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We Make More Effective Congresspeople (When We Manage to Get Elected)

Regardless of party affiliation, congressional women deliver more federal projects to their home districts and sponsor and co-sponsor more legislation than their male colleagues. In a study that was recently published in The American Journal of Political Science, researchers from Stanford University and the University of Chicago attributed women's political success not to some innate political instinct but to the fact that it's really hard for us to get elected (there are currently 360 men and 75 women in the House; 83 men and 17 women in the Senate). They theorize that women feel immense pressure to measure up, so instead of meeting expectations, we surpass them.


Women Make History and Progress Happen

BY IN Featured, Historical Icons On 02-07-2011

Learning from the past provides hope for the future.

A list of some of the most prominent women in history below:

  • Abigail Smith Adams (1744-1818) – Wife of John Adams, 2nd President of the United States and mother of John Quincy Adams, 6th President. Known for her letters and opinions on society.
  • Jane Addams (1860-1935) – Social Activist, founder of Hull House, charter member of the NAACP, Nobel Peace Prize winner and labor union organizer.
  • Louisa May Alcott (1832-1888) – Seamstress, servant, teacher, Civil War nurse, and finally, author and novelist.
  • Marian Anderson (1902-1995) – First African American to sing leading role with Metropolitan Opera, delegate to U.N.
  • Susan Brownell Anthony (1820-1906) – Napoleon of the women’s suffrage movement, mother of the 19th Amendment, abolitionist.
  • Josephine Baker (1906-1975) – African-American international star, civil rights activist, World War II heroine.
  • Ida B. Wells Barnett (1862-1931) – African-American educator, newspaperwoman, anti-lynching campaigner, founder NAACP.
  • Clara Barton (1821-1912) – Civil War nurse, founder of the American Red Cross.
  • Mary McLeod Bethune (1875-1955) African-American educator, founder of Bethune-Cookman College, Daytona Beach, Florida, Presidential advisor, recipient of Spingarn Medal.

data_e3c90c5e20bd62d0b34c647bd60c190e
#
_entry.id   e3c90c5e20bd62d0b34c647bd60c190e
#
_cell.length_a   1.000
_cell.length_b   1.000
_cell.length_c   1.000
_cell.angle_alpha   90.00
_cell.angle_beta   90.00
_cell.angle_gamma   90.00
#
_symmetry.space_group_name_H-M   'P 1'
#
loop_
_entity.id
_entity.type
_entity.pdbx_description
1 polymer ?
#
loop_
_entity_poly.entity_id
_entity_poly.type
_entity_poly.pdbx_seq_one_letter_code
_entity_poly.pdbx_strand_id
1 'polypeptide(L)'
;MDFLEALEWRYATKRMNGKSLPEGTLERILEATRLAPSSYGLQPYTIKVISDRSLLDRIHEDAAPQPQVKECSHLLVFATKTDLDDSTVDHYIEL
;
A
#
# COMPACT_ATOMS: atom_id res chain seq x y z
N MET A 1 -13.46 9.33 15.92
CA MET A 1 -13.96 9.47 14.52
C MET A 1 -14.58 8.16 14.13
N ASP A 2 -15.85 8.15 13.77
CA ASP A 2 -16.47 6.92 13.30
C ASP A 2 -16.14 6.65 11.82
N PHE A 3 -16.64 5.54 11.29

• Sarah Bolton (1841-1916) – Noted Cleveland author of biographies, poetry and a temperance novel.
  • Margaret Bourke-White (1904-1971) – Groundbreaking photo-journalist and author
  • Mary Elizabeth Bowser ( 1839-?) – African-American Union spy in the Confederate White House.
  • Belle Boyd (1844-1900) – Confederate spy during the Civil War.
  • Margaret “Molly” Tobin Brown (1867-1932) – Titanic survivor and a woman who was determined to break the rules of “high society.”
  • Eliza Bryant (1827-1907) – African-American founder of the The Cleveland Home for Aged Colored People.
  • Abbie Burgess (Grant) (1839-1892) – Lighthouse keeper at Matinicus Rock and Whitehead Light Stations in Maine, commissioned by U.S. Coast Guard.
  • Martha Jane “Calamity Jane” Cannary (1852-1903) – A lone woman in the wilds of the Rocky Mountain west
  • Rachel Carson (1907-1964) – Marine biologist, science writer, and environmentalist.
  • Rebecca Carter (1766-1827) – Pioneer woman of Cleveland.
  • Mary Ann Shadd Cary (1823-1893) African-American born pioneer journalist and lecturer.
  • Carrie Chapman Catt (1859-1947) – Suffragette, founder of the League of Women Voters.
  • Cassie L. Chadwick (1857-1907) – Most infamous Cleveland financial con-artist.
  • Bessie Coleman (1893-1926) – First African-American woman to get pilot’s license.
  • Dorothy Dandridge (1923-1965) – Actress, singer and dancer. Star of Carmen Jones and Porgy and Bess.
  • Isadora Duncan (1875-1929) – Mother of modern dance.
  • Amelia Earhart (1897-1937) – Aviatrix.